It may be that when the customer gets to the store, they are told that the store is “sold out” of that item or they are told that a different item of much better quality is available, etc. Whatever the ruse, the idea is that the advertiser lures a potential customer in with the bait—the low, low price or the hard-to-get item—and then the salespeople foster a switch to an item that’s not hard to get or not on sale. Either way, the ad is false and misleading.
Not Really on Sale
An item advertised as being “on sale” actually has to be on sale, meaning that it had to have been sold at a higher price within the previous three months. An item that is always on sale is not on sale.
If you use a picture to give a false impression as to the nature and quality of your product or service, that too is false and misleading advertising. A picture must be a reasonable representation of the thing being advertised.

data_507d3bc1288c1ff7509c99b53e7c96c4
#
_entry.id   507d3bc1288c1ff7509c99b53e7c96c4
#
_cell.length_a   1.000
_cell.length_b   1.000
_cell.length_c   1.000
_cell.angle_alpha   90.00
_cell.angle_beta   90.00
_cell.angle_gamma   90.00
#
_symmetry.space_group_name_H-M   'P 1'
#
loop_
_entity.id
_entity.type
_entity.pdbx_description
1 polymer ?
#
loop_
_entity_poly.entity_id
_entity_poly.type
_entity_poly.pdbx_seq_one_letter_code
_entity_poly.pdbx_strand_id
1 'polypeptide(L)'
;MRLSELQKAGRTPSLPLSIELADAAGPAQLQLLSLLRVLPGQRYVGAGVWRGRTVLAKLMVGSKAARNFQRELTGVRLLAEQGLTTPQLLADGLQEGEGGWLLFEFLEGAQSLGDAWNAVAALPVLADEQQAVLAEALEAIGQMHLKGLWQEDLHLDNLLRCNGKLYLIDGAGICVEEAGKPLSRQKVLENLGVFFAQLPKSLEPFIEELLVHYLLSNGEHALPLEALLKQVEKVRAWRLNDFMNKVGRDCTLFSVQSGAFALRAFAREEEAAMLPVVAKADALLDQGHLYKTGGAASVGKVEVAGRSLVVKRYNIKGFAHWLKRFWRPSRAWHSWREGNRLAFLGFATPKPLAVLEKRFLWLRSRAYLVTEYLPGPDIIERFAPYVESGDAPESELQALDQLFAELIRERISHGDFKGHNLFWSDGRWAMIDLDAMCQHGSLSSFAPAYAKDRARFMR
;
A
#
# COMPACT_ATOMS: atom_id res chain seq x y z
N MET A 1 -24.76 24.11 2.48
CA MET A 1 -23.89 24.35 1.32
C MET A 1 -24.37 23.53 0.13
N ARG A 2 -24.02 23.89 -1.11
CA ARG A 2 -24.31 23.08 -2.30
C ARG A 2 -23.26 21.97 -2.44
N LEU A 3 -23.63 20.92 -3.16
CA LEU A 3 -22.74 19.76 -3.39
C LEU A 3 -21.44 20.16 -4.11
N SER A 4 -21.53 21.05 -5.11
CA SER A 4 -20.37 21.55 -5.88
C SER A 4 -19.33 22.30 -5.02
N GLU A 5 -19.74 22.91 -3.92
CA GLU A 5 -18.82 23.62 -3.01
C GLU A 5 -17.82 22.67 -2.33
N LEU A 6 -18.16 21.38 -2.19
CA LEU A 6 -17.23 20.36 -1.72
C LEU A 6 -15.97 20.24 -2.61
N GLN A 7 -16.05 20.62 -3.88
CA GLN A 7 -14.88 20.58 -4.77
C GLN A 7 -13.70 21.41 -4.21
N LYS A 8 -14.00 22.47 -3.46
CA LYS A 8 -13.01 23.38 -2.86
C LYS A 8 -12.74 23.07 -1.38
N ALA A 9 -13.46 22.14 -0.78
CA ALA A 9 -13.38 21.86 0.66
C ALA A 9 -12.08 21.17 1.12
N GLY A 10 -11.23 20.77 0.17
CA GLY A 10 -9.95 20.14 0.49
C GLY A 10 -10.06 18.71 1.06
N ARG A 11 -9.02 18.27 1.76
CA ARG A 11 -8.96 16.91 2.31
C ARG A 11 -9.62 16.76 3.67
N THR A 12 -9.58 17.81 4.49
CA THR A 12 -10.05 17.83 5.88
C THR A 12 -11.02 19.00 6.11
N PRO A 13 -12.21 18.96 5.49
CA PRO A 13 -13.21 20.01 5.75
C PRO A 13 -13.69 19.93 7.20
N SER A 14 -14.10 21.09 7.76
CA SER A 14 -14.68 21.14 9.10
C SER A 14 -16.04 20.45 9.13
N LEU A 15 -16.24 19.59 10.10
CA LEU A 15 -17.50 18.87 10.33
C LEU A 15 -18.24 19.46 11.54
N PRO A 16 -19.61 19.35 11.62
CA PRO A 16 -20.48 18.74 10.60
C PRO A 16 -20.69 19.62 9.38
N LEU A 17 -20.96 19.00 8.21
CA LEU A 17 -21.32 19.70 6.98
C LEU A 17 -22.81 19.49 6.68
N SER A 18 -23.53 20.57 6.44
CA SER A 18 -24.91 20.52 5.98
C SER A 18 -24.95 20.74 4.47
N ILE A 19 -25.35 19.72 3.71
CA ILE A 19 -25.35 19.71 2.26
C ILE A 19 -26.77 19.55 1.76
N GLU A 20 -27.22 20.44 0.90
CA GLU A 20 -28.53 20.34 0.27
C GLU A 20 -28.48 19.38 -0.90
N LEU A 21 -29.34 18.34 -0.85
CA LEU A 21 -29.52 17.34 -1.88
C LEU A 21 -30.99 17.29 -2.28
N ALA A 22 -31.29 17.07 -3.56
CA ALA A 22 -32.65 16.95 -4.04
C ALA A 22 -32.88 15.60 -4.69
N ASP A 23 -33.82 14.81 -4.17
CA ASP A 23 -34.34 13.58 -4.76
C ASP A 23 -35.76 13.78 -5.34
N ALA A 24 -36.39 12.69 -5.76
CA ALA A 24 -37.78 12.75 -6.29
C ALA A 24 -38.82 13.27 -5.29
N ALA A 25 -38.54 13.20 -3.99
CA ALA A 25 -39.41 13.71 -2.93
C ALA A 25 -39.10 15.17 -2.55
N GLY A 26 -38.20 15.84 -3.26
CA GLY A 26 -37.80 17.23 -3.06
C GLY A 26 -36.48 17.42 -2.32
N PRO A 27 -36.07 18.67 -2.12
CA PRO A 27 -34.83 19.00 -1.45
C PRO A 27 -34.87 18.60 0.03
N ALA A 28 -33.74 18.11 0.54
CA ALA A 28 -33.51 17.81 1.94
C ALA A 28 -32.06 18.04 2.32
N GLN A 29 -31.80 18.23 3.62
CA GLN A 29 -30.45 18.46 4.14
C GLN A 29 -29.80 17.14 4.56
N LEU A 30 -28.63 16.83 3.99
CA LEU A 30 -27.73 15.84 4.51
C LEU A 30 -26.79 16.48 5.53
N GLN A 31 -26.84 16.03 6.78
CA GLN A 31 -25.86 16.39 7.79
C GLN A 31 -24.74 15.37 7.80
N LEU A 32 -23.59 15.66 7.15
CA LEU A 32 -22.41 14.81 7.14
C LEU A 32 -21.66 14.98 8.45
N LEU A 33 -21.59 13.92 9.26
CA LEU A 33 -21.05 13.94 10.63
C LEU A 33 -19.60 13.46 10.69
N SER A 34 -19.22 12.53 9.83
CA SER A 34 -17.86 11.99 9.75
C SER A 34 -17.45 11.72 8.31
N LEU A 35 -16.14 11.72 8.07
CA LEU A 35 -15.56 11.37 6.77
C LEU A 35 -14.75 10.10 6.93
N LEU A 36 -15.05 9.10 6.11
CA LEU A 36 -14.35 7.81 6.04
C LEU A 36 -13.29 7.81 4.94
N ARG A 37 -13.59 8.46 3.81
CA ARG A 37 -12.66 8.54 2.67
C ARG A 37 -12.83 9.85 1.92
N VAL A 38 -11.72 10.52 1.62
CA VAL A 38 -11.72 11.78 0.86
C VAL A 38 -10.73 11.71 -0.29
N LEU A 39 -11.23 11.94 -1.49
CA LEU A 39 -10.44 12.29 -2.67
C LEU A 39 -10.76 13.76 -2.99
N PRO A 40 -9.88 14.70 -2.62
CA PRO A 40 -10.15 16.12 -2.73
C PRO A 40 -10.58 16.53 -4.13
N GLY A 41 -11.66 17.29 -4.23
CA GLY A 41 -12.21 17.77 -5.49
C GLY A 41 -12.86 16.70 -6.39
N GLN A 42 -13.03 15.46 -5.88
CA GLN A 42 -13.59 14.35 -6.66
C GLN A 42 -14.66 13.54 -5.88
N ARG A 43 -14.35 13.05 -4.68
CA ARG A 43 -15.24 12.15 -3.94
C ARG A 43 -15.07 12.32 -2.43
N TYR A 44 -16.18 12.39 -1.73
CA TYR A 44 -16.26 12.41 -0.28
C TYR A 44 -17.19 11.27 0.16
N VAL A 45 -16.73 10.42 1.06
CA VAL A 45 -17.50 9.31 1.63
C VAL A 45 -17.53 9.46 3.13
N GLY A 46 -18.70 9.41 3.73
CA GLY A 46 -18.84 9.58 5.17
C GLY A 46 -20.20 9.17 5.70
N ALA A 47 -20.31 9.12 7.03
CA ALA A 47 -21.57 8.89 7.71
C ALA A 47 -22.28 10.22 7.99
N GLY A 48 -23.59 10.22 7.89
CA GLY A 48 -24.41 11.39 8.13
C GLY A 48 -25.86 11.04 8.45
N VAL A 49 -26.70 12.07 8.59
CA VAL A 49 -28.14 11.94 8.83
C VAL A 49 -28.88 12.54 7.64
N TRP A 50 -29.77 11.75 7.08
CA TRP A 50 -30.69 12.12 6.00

Deceptive Food Labeling
You cannot claim your product or dietary supplement is something that it is not: “100% organic” when it is indeed not organic, for example. Note: such labeling may also get a company in hot water with the Food and Drug Administration (FDA). Specifically, the Federal Food, Drug, and Cosmetic Act (FFDCA) enforces honesty and disclosure on food labels and in drug advertisements.
False or Dishonest Claims